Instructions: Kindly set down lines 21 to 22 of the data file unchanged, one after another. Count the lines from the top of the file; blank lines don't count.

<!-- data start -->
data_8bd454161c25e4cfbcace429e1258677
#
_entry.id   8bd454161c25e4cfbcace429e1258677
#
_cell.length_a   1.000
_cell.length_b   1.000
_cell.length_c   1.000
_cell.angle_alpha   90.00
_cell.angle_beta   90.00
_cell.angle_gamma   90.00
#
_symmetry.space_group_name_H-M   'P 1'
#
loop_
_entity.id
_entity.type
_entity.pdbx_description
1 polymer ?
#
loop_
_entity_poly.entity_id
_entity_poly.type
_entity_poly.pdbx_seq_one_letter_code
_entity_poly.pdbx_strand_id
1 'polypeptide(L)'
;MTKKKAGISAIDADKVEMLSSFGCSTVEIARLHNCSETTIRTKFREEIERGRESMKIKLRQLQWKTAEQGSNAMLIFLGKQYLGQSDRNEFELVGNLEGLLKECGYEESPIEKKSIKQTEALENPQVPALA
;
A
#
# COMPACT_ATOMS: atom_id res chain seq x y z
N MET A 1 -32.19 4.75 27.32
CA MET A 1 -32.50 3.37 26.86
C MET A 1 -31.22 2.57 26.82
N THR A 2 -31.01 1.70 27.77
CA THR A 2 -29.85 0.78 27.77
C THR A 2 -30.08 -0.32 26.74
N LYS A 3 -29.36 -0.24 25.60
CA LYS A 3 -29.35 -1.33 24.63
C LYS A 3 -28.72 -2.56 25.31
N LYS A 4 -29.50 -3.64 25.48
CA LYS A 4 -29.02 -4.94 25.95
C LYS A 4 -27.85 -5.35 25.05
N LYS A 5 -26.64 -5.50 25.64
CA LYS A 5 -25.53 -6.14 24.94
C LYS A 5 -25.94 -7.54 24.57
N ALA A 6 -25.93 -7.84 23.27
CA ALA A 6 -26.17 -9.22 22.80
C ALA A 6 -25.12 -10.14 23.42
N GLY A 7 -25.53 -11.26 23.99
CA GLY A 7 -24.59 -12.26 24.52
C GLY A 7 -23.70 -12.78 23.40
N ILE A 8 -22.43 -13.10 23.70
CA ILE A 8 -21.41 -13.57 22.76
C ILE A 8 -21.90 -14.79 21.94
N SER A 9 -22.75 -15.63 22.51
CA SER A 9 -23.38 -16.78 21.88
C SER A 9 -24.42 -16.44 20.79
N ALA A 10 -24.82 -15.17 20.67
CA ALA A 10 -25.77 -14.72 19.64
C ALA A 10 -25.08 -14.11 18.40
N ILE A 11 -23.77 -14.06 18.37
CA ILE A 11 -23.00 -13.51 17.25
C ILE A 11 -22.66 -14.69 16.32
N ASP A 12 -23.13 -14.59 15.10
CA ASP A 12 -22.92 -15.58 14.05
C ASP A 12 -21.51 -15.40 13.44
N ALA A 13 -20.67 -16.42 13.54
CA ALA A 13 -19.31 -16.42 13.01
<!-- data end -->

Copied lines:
_entity_poly.entity_id
_entity_poly.type